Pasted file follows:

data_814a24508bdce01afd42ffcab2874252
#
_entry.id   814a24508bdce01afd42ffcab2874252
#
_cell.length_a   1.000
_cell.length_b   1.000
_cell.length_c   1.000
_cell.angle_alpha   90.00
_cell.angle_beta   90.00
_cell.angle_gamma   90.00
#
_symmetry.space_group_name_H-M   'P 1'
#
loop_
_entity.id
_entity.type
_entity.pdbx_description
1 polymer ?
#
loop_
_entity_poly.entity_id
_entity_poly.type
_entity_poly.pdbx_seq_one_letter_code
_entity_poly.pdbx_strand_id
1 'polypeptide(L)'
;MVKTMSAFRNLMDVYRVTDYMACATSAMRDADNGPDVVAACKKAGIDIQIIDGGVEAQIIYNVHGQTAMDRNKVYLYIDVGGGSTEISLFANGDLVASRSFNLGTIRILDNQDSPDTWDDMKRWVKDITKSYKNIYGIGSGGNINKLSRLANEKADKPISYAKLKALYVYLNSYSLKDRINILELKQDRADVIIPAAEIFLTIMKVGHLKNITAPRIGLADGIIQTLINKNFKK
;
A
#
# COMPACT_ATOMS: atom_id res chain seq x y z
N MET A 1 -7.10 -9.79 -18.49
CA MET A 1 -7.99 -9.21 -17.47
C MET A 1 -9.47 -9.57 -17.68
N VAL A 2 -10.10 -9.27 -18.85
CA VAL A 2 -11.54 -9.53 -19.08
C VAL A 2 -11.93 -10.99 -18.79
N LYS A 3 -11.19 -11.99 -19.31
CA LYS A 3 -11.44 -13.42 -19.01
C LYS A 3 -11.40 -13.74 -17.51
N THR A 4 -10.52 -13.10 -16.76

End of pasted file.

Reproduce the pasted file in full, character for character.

data_814a24508bdce01afd42ffcab2874252
#
_entry.id   814a24508bdce01afd42ffcab2874252
#
_cell.length_a   1.000
_cell.length_b   1.000
_cell.length_c   1.000
_cell.angle_alpha   90.00
_cell.angle_beta   90.00
_cell.angle_gamma   90.00
#
_symmetry.space_group_name_H-M   'P 1'
#
loop_
_entity.id
_entity.type
_entity.pdbx_description
1 polymer ?
#
loop_
_entity_poly.entity_id
_entity_poly.type
_entity_poly.pdbx_seq_one_letter_code
_entity_poly.pdbx_strand_id
1 'polypeptide(L)'
;MVKTMSAFRNLMDVYRVTDYMACATSAMRDADNGPDVVAACKKAGIDIQIIDGGVEAQIIYNVHGQTAMDRNKVYLYIDVGGGSTEISLFANGDLVASRSFNLGTIRILDNQDSPDTWDDMKRWVKDITKSYKNIYGIGSGGNINKLSRLANEKADKPISYAKLKALYVYLNSYSLKDRINILELKQDRADVIIPAAEIFLTIMKVGHLKNITAPRIGLADGIIQTLINKNFKK
;
A
#
# COMPACT_ATOMS: atom_id res chain seq x y z
N MET A 1 -7.10 -9.79 -18.49
CA MET A 1 -7.99 -9.21 -17.47
C MET A 1 -9.47 -9.57 -17.68
N VAL A 2 -10.10 -9.27 -18.85
CA VAL A 2 -11.54 -9.53 -19.08
C VAL A 2 -11.93 -10.99 -18.79
N LYS A 3 -11.19 -11.99 -19.31
CA LYS A 3 -11.44 -13.42 -19.01
C LYS A 3 -11.40 -13.74 -17.51
N THR A 4 -10.52 -13.10 -16.76